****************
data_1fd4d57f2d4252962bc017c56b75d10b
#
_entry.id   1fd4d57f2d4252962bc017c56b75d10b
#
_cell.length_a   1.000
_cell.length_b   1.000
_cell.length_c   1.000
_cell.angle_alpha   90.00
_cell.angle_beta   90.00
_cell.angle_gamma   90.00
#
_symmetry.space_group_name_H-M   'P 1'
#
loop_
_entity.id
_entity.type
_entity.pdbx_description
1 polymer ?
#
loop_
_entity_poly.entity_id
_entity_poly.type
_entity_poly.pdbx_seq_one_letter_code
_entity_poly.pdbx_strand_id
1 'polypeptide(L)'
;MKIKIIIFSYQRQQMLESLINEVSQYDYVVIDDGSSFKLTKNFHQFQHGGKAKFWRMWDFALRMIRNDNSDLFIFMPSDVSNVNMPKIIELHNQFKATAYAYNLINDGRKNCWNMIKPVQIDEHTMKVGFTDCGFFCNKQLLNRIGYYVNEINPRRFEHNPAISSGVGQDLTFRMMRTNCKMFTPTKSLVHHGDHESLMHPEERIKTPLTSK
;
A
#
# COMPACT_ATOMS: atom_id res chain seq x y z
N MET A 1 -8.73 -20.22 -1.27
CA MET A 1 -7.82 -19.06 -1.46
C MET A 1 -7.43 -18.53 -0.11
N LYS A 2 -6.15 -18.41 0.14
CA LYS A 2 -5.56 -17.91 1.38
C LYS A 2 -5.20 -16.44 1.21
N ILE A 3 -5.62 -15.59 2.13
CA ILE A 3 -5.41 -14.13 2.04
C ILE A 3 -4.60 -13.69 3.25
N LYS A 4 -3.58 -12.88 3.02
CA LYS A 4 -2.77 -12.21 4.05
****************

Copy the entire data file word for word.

data_1fd4d57f2d4252962bc017c56b75d10b
#
_entry.id   1fd4d57f2d4252962bc017c56b75d10b
#
_cell.length_a   1.000
_cell.length_b   1.000
_cell.length_c   1.000
_cell.angle_alpha   90.00
_cell.angle_beta   90.00
_cell.angle_gamma   90.00
#
_symmetry.space_group_name_H-M   'P 1'
#
loop_
_entity.id
_entity.type
_entity.pdbx_description
1 polymer ?
#
loop_
_entity_poly.entity_id
_entity_poly.type
_entity_poly.pdbx_seq_one_letter_code
_entity_poly.pdbx_strand_id
1 'polypeptide(L)'
;MKIKIIIFSYQRQQMLESLINEVSQYDYVVIDDGSSFKLTKNFHQFQHGGKAKFWRMWDFALRMIRNDNSDLFIFMPSDVSNVNMPKIIELHNQFKATAYAYNLINDGRKNCWNMIKPVQIDEHTMKVGFTDCGFFCNKQLLNRIGYYVNEINPRRFEHNPAISSGVGQDLTFRMMRTNCKMFTPTKSLVHHGDHESLMHPEERIKTPLTSK
;
A
#
# COMPACT_ATOMS: atom_id res chain seq x y z
N MET A 1 -8.73 -20.22 -1.27
CA MET A 1 -7.82 -19.06 -1.46
C MET A 1 -7.43 -18.53 -0.11
N LYS A 2 -6.15 -18.41 0.14
CA LYS A 2 -5.56 -17.91 1.38
C LYS A 2 -5.20 -16.44 1.21
N ILE A 3 -5.62 -15.59 2.13
CA ILE A 3 -5.41 -14.13 2.04
C ILE A 3 -4.60 -13.69 3.25
N LYS A 4 -3.58 -12.88 3.02
CA LYS A 4 -2.77 -12.21 4.05